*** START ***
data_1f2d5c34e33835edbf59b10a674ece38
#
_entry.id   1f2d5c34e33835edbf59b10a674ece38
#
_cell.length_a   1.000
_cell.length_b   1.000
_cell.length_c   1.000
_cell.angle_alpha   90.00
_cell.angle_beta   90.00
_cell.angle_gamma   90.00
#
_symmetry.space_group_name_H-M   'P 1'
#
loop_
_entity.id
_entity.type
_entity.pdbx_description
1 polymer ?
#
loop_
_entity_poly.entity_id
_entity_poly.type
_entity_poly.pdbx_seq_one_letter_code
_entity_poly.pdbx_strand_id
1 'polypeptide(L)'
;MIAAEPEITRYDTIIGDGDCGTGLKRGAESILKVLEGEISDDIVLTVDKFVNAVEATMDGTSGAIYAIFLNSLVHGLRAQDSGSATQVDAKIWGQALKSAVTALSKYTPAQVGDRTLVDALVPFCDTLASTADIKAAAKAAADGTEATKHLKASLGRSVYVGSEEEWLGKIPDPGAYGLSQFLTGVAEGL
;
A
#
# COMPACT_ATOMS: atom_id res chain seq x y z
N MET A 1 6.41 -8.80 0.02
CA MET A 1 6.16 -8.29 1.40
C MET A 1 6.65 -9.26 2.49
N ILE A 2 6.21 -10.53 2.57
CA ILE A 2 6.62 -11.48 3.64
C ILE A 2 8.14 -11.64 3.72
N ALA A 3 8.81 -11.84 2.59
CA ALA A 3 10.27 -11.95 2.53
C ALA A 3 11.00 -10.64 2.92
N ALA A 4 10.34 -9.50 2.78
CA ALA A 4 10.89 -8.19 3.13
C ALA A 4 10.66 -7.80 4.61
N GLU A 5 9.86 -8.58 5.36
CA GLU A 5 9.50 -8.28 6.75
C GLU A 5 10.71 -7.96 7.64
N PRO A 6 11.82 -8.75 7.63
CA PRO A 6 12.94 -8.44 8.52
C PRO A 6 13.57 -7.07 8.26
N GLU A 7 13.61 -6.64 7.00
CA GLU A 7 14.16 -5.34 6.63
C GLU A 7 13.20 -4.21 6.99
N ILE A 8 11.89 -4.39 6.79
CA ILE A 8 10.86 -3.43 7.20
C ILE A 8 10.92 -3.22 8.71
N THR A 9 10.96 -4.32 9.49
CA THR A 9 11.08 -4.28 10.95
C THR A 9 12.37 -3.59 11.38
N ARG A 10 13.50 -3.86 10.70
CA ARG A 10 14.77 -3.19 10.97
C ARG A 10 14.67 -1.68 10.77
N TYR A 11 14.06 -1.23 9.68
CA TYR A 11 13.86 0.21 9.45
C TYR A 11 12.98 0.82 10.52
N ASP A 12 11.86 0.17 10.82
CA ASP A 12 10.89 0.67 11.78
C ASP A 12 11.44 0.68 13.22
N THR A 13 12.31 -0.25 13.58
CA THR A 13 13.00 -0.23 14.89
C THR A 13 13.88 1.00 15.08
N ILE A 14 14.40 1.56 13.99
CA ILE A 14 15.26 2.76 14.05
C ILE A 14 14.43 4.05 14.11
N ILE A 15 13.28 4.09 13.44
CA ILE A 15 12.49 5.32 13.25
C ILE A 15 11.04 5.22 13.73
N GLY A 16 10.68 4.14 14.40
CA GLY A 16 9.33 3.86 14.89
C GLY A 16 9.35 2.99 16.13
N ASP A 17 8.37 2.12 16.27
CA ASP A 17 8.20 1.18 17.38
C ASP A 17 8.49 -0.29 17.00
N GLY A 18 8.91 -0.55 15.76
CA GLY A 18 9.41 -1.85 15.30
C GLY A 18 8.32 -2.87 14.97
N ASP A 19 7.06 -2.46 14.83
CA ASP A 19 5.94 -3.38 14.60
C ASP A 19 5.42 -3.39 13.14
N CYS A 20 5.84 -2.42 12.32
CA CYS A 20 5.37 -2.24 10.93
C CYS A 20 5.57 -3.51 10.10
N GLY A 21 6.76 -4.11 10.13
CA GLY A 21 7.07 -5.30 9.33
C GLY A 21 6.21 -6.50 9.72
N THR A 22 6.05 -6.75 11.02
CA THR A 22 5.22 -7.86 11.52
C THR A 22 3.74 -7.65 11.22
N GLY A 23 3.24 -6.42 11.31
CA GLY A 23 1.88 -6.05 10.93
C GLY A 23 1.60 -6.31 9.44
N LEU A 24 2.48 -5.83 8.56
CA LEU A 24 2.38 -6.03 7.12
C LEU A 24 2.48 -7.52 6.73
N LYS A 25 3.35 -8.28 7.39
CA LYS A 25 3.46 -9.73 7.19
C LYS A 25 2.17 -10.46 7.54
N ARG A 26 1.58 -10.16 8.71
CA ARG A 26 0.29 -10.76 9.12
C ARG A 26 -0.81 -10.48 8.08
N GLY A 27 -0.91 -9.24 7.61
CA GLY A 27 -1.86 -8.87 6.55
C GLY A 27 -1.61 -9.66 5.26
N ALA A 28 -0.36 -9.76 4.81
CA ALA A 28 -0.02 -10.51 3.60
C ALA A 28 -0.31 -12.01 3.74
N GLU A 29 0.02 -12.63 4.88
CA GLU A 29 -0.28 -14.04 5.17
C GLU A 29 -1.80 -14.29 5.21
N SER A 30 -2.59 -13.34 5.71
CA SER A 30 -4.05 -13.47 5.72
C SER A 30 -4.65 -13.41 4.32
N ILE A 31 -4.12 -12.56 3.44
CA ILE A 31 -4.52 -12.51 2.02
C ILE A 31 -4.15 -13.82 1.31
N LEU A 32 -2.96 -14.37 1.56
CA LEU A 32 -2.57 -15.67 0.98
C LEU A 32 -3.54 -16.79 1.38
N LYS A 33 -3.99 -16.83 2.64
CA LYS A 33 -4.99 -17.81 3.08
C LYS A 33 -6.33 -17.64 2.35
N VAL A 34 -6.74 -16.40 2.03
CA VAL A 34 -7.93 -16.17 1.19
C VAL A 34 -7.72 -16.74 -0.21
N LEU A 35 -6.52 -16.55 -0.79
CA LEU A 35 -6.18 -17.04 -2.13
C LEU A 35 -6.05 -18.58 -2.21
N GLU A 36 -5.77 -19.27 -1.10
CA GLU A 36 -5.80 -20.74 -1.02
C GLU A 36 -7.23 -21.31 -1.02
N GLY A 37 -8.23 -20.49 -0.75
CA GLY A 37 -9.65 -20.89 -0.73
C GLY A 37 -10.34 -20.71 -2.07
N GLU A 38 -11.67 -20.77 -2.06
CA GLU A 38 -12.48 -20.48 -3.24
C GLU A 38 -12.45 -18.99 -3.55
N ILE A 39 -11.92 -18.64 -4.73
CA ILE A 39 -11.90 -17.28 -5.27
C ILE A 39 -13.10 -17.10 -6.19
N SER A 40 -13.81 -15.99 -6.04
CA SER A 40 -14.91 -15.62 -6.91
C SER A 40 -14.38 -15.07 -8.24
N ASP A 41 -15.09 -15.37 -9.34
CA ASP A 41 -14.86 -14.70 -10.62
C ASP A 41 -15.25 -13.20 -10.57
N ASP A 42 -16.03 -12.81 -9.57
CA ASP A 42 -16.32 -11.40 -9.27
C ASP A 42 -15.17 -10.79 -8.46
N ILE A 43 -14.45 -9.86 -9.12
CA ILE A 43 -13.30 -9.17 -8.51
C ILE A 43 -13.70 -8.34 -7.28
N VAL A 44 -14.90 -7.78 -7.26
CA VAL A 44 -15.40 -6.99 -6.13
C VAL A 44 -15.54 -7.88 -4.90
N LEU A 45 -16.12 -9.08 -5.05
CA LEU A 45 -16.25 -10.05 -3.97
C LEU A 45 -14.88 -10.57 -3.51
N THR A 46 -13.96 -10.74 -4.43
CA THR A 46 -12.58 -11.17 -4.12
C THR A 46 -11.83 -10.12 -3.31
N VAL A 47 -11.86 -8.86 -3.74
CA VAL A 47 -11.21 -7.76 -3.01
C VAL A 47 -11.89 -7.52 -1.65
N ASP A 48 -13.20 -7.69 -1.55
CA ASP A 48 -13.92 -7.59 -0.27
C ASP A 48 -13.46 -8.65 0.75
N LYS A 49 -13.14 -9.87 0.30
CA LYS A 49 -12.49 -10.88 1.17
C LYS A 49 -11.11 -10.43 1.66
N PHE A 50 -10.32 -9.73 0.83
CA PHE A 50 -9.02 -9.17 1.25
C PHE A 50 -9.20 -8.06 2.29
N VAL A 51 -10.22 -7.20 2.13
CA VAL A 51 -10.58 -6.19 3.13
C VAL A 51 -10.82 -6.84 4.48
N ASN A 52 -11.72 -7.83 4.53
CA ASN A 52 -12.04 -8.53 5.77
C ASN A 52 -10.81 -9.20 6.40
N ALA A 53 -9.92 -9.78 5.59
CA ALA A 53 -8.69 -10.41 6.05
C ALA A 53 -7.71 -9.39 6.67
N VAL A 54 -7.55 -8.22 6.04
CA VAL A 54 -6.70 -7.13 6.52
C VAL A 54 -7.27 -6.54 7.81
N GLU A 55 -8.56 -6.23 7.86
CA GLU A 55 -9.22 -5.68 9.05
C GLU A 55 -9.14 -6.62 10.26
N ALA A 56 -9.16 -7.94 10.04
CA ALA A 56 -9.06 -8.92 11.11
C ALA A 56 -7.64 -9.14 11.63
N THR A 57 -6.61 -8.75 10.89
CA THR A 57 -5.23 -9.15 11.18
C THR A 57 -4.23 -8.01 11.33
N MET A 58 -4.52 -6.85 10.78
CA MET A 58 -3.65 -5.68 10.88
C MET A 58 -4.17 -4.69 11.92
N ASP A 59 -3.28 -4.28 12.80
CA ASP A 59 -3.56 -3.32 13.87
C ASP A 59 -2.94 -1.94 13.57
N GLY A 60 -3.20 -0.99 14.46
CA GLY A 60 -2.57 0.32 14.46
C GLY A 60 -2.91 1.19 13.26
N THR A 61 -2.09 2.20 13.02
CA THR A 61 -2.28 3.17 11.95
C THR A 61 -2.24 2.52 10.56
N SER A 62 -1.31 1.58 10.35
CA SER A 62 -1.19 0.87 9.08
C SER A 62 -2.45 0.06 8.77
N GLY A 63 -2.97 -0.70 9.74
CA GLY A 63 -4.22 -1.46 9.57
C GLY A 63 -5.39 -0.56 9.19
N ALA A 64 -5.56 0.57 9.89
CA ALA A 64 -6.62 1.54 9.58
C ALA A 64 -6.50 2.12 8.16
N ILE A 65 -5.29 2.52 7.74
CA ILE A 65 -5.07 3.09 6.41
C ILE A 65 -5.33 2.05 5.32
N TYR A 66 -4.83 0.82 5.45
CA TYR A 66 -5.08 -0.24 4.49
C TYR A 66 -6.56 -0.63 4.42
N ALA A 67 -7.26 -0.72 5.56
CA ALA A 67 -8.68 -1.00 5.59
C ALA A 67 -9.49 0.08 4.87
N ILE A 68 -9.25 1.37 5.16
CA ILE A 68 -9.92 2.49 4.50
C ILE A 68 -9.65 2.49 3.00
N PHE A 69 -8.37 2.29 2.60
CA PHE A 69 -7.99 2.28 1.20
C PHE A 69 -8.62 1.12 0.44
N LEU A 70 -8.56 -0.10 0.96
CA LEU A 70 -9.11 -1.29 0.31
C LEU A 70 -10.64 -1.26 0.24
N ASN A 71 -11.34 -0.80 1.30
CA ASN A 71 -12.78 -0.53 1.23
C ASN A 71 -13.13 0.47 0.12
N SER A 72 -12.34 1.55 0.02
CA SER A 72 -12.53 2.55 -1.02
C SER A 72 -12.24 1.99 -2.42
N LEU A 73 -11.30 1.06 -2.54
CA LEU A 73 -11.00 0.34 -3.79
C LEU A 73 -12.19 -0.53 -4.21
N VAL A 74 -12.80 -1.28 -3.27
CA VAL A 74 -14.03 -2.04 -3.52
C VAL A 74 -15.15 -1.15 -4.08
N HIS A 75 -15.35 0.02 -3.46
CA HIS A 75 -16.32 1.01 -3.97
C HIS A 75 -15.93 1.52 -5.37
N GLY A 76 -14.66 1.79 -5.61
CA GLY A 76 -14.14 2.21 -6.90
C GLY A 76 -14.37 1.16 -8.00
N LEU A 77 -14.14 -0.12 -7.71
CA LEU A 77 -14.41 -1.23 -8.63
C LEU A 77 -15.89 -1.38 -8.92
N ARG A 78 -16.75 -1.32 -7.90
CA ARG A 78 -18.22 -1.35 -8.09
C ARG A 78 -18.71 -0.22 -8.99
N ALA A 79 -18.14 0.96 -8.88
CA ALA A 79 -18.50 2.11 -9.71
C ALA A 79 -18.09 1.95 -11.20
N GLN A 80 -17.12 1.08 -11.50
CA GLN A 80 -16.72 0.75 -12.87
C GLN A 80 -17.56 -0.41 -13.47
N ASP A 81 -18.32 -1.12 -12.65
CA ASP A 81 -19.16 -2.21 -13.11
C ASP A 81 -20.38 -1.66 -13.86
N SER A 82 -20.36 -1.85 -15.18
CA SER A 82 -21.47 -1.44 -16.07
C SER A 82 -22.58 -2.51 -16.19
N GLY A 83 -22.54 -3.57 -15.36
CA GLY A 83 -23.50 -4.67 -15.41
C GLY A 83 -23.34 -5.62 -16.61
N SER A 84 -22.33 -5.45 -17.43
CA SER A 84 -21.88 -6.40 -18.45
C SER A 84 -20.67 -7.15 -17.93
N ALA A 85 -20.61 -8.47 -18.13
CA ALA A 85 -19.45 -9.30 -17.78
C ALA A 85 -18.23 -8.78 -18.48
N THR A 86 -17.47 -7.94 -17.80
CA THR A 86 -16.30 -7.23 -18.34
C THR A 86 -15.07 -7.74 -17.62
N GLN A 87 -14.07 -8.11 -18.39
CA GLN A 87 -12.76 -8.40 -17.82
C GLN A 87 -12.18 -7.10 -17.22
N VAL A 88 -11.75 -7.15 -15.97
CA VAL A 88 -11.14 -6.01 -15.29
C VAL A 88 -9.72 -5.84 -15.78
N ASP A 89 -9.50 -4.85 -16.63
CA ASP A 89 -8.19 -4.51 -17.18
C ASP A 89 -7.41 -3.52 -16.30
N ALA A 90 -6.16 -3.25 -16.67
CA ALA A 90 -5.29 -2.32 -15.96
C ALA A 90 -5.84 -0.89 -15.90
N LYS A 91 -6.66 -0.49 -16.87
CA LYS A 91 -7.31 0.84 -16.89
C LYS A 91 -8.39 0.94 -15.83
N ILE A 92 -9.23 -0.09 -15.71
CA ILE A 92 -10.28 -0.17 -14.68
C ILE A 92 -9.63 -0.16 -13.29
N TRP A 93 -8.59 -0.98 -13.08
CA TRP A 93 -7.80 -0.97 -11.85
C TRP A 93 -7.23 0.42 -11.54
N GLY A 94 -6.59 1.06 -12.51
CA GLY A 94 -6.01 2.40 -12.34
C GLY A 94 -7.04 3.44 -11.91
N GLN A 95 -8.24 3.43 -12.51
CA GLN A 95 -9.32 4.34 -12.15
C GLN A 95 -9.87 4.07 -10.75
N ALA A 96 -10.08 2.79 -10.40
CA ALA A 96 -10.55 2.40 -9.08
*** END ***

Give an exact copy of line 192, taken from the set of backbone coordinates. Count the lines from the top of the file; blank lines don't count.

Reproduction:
C VAL A 54 -7.27 -6.54 7.81